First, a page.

No, it won’t make things safer. The only idea for doing it is to give yet more disincentive to drive into Manhattan.

  • cjstephens

    Again, I think you’re exaggerating the impact of private vehicles driving into Manhattan. The sort of scrutiny you’re talking about would have the biggest impact on commercial traffic. I live in Manhattan. This means that all the food I eat, all the mail I get and every package I receive comes in on a truck. Harassing these trucks in the name of “fighting terrorism” is going to do nothing to make me safer and will make the cost of living here even higher. And, on a separate note, please don’t blame the GOP for trying to expand the TSA’s remit. That happened under the Obama administration with the full-throated support of Chuck Schumer.

  • Joe R.

    I’ve said the exactly same thing, although I don’t recall doing so on this forum. In my opinion an attack with large conventional bomb, a dirty bomb, or even a small nuclear weapon are 100% certain to happen within a medium time frame. That’s why implementing security now, with a trusted traveler program so you avoid delaying people after they’ve been vetted, probably isn’t a horrible thing. We can even tweak this to reduce its impact on essential delivery vehicles but not private autos or for hire vehicles (i.e. they have to be searched each and every time they come in) in order to discourage car travel.

  • Joe R.

    See below in my response to Larry. Some kind of trusted traveler program would let delivery vehicles and buses flow in smoothly while only delaying private cars and for hire vehicles. The combination of the latter two certainly have a huge impact, including when they drive through the outer boroughs on their way into Manhattan. Taxis and other for hire vehicles seem to make up 50% of Manhattan traffic sometimes. Reducing them could have a huge positive impact on delivery vehicles.

    In the end I have no desire to make your cost of living go up. We should do things in such a manner as to not affect valid commercial traffic. We should also avoid “security theater”. If it doesn’t really make things safer, then we shouldn’t be doing it. That even includes private cars and for hire vehicles. If we can search them via scanners without delaying them, then that’s what we should do.

    Note also much of the high costs of goods and services in Manhattan is due to high rents, not the cost of transporting goods. I’ve read in some areas a small grocery store will be paying $100K a month rent.

  • cjstephens

    If I recall correctly, there are already some scanners at the tunnel entrances looking for radiation. However, given the volume of vehicles of all kinds crossing the bridges and tunnels, any kind of non-automated search would result either in chaos or the kind of cursory search that is no different from security theater.

    I think we disagree over the role of for-hire vehicles. I don’t see them as the problem (OK, some cab drivers are jerks, but that’s a different story). Their existence allows far more people to live in a dense area without having to own private cars of their own, which is a good thing for everyone involved.

    And, sure making deliveries more expensive wouldn’t be the main reason why living in Manhattan is prohibitively costly, but that’s no reason to tack on more cost.

  • Maggie

    That driver injured 20 pedestrians and killed an 18-year-old woman before bollards stopped him, so unfortunately no, my mind is not really at ease yet that New Yorkers are safe from homicidal motorists in midtown. It’s so easy to picture atrocious scenarios. Picture the crowds leaving dozens of Broadway theaters, night after night after night. I hope we won’t wait until after a mass casualty event to put in place high quality-of-life infrastructure measures designed to avert loss across the city.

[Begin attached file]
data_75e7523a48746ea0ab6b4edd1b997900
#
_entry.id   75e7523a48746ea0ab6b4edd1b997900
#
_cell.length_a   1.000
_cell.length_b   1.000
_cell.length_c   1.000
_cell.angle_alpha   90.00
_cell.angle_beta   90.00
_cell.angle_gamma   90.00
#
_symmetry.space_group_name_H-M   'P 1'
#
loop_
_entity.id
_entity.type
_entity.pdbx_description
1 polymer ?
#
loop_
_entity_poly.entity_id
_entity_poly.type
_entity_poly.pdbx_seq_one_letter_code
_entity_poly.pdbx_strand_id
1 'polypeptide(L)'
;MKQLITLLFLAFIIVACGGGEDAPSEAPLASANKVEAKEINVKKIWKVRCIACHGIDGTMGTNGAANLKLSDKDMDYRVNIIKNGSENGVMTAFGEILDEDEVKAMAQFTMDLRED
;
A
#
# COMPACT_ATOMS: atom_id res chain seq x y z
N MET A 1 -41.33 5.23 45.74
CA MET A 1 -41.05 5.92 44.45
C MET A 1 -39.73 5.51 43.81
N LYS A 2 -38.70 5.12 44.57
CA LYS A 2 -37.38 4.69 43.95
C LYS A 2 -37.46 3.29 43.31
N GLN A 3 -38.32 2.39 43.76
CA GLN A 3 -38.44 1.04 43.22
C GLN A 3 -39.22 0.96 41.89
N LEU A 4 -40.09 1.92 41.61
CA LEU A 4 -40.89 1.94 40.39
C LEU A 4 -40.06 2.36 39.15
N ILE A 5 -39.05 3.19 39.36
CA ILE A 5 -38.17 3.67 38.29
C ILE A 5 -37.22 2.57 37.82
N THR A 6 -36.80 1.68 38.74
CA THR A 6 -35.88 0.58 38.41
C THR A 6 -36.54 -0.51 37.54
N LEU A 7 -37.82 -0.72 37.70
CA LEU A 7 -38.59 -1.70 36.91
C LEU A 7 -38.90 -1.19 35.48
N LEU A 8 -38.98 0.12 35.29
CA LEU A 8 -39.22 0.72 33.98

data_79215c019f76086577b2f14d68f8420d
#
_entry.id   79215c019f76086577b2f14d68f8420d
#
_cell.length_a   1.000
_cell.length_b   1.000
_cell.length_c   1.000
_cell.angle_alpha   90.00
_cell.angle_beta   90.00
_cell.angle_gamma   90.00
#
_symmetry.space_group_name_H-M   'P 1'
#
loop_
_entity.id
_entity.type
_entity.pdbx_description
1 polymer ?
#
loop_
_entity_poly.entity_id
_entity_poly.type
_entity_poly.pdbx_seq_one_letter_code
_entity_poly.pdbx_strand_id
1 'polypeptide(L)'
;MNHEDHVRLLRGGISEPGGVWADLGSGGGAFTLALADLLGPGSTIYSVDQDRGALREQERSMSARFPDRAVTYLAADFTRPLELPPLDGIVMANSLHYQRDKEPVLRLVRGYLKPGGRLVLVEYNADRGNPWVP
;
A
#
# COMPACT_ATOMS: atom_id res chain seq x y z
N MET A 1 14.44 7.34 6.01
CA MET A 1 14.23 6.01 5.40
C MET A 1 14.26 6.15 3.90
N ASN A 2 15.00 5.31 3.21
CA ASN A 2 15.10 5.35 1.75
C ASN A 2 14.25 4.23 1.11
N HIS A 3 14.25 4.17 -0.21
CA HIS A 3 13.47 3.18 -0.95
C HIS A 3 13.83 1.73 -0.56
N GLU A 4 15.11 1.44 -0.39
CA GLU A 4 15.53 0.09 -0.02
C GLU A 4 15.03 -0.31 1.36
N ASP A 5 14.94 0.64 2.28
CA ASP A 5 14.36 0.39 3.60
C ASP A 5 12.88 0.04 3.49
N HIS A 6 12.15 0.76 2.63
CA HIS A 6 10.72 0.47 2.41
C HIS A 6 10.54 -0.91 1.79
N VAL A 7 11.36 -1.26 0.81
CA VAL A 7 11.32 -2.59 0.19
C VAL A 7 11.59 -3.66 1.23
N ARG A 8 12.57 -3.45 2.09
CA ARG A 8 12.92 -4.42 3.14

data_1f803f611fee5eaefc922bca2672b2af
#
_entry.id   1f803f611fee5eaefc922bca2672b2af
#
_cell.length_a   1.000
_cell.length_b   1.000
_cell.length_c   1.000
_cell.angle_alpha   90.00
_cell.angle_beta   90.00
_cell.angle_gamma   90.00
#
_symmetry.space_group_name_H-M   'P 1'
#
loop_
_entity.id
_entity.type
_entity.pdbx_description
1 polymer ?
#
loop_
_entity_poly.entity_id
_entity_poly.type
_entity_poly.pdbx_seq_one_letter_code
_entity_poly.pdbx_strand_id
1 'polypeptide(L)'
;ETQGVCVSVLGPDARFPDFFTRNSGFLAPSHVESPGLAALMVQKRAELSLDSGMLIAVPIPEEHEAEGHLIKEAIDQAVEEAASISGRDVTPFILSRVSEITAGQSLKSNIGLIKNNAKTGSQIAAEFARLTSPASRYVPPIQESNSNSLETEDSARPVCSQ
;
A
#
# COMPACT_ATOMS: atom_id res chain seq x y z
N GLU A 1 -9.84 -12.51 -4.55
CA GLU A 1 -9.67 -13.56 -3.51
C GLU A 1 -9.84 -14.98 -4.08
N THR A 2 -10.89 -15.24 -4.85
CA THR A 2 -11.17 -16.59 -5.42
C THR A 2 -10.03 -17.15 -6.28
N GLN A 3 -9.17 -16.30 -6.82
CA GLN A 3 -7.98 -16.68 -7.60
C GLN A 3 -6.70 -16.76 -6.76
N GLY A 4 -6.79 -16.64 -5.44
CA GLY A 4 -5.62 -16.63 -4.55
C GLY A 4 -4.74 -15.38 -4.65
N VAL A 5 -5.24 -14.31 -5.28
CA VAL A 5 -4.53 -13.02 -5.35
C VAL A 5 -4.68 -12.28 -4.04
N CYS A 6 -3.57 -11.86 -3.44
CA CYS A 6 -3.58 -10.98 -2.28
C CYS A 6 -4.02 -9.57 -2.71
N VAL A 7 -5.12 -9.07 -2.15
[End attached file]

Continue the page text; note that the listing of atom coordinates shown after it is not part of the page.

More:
• cjstephens

    What’s your solution, then? Speed bumps on every block so that no vehicle in Manhattan can go above 5 mph? I prefer to use common sense and not live in fear.

  • Maggie

    I’m not an architect or an urban planner, but they do a nice job with these projects. This is my personal view: I don’t think there’s a lot of common sense in your argument. Instead, you’re using straw men. White’s column, sensibly, argues against proposed legislation to legalize intentionally running down protesters, which isn’t just hypothetical anymore because literally a Nazi just intentionally ran down multiple protesters. You’re calling his agenda repulsive to you. Why?

    You called that common sense but I certainly don’t agree. Obviously there is a common sense way to mitigate dangers, but it doesn’t involve ignoring them.

  • cjstephens

    You want to talk about straw men? The legislation White is talking about isn’t being proposed here. Also, it doesn’t legalize intentionally running down protesters (re-read the article). And it is way too soon to determine whether that Nazi sympathizer in Virginia intentionally ran down those protesters (yes, seriously, the press coverage has been so dramatically wrong about so much of what happened there). So, basically White was using the tragedy to get his name in the papers. And yes, I find that repulsive. Could what happened in London, Nice, Barcelona, etc. happen here? Yes, but fencing in pedestrians because of what terrorists might do is simply letting them win. I think we can both agree that there is far more productive work to be done protecting pedestrians (and cyclists) from garden variety reckless drivers. Using scare tactics makes this work more difficult to achieve.

  • Maggie

    Interesting. How has the press coverage been wrong about so much of what happened in Charlottesville?

    I still think the line of reasoning you use is too facile. “Could it happen here?” Sure, but if we improve conditions, TERRORISTS WIN is dismissive and unrealistic. We should be designing public streets and plazas so we’re safe from distracted, impaired, or murderous drivers – I agree.

  • cjstephens

    I’d rather not get too off topic here, but yes, I would say that much of what the mainstream media reported, especially at first, was not accurate. You only had to read a few first person narratives to realize that there were two groups there itching for a fight, and the ones that showed up most prepared to rumble weren’t the Nazi sympathizers. When the president pointed out that there were two sides at fault, many people gasped because they were simply unaware of the full story. To bring this back to the original topic, it will be interesting to see if an investigation is ever done about what led up to the car-as-weapon part of the events.

    So, again, to find some common ground, yes, we should be designing public spaces to protect from distracted and impaired drivers, but when that design deviates to take into consideration murderous drivers (a barely measurable number for now), then I have qualms. It puts us at risk of making the same mistakes the TSA has made with air travel.